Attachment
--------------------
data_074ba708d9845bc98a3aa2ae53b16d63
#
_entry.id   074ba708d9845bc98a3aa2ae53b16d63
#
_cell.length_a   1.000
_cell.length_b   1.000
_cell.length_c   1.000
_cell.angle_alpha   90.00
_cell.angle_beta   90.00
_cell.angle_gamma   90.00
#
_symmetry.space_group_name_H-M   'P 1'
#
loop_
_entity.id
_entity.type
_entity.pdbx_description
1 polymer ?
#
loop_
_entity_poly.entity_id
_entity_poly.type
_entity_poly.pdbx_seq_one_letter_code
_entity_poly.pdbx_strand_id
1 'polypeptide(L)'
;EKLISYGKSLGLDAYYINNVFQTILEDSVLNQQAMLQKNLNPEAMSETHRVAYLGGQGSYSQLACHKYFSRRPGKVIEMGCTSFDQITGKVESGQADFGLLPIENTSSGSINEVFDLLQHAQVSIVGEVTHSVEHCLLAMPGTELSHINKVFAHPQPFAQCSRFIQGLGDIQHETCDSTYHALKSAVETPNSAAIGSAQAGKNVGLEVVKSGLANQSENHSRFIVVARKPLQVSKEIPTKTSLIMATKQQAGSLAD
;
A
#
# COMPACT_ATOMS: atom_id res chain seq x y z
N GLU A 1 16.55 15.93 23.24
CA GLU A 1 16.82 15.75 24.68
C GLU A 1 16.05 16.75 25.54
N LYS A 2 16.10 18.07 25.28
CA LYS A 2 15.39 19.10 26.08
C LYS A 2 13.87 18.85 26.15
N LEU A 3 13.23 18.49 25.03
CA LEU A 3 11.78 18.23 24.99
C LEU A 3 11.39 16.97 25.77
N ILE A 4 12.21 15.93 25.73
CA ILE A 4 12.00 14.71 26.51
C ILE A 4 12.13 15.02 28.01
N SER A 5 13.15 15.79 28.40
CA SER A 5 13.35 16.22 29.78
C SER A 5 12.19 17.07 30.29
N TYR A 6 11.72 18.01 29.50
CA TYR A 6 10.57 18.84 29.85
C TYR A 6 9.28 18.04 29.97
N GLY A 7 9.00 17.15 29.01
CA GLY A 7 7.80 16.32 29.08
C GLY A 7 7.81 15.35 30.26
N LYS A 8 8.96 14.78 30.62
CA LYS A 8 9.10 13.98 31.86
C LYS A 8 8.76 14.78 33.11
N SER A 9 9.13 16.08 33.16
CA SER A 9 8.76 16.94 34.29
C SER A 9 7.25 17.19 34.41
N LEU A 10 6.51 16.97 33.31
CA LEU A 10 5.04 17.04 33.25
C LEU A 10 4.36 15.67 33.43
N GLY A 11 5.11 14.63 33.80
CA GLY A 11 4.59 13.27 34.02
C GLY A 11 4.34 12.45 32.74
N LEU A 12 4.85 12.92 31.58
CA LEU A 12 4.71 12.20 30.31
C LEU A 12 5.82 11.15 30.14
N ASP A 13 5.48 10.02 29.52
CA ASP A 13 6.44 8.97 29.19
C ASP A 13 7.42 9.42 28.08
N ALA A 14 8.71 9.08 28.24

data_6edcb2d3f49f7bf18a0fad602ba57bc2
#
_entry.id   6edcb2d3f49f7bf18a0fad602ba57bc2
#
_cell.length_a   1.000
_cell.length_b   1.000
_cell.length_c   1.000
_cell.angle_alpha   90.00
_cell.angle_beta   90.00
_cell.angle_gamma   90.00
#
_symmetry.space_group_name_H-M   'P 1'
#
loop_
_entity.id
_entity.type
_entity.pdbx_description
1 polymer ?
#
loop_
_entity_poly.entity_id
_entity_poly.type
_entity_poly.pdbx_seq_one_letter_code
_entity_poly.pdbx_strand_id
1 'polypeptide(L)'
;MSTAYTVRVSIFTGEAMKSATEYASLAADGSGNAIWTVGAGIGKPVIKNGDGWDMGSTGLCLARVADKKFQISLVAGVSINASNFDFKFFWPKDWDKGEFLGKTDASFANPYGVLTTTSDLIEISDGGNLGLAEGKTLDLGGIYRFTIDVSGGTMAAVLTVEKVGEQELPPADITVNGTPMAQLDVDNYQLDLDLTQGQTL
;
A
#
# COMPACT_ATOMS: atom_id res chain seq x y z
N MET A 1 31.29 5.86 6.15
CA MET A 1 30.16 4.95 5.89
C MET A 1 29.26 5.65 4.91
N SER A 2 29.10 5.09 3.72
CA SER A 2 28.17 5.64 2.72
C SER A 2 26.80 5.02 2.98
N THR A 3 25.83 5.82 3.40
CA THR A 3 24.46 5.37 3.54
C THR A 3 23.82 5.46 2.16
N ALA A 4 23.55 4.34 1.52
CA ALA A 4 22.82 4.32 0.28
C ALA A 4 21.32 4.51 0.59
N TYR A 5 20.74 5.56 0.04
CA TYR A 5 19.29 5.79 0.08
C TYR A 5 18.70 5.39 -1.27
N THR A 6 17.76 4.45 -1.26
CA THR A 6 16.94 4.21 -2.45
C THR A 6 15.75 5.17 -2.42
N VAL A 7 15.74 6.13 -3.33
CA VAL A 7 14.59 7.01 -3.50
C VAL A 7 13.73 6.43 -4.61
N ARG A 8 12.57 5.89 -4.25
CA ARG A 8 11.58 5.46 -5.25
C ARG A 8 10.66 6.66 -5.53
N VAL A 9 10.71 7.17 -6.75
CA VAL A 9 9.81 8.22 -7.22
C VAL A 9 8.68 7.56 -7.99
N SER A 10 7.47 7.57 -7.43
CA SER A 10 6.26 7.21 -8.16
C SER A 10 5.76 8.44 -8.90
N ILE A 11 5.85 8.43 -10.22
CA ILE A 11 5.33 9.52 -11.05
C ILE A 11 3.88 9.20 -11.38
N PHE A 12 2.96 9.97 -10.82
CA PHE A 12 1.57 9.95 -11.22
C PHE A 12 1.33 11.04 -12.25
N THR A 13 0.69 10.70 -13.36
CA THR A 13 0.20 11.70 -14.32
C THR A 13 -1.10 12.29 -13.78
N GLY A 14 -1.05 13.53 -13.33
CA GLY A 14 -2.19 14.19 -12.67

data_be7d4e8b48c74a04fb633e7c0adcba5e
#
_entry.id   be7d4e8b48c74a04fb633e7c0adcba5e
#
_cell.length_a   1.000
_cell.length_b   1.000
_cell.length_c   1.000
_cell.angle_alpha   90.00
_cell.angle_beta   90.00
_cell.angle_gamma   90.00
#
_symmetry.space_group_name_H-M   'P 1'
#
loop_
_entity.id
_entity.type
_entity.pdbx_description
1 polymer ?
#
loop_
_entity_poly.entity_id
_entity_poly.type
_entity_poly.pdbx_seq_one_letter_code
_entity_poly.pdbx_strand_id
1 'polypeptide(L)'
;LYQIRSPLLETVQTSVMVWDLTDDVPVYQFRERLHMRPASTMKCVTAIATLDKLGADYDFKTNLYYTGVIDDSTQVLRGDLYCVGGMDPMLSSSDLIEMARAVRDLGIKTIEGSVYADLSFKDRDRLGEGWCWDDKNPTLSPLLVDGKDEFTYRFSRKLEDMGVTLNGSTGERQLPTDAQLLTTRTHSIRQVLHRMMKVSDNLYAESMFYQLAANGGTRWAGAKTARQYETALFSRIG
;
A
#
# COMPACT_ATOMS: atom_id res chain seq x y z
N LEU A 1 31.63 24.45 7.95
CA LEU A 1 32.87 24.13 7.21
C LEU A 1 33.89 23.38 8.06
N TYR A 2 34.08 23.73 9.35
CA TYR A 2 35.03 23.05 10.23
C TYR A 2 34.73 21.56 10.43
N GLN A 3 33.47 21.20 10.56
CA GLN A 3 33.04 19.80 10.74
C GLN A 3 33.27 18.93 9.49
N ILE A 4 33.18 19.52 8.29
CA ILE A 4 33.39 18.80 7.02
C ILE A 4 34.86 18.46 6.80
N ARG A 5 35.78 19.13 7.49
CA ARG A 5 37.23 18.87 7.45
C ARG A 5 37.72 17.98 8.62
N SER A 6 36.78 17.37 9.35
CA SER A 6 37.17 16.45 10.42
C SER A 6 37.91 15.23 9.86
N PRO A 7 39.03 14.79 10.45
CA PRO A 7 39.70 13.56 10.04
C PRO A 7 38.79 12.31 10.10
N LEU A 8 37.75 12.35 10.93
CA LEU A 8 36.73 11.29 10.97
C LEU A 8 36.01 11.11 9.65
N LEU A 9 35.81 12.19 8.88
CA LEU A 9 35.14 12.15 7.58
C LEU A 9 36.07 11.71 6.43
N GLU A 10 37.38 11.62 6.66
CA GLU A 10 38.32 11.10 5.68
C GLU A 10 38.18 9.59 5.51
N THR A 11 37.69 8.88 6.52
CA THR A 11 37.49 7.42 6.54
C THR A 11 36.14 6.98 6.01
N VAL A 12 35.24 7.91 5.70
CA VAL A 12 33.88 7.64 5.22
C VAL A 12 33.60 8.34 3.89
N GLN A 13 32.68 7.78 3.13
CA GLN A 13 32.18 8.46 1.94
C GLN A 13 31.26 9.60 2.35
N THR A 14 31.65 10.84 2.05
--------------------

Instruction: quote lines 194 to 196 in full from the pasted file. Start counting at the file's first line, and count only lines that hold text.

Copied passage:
CA LEU A 8 36.73 11.29 10.97
C LEU A 8 36.01 11.11 9.65
N LEU A 9 35.81 12.19 8.88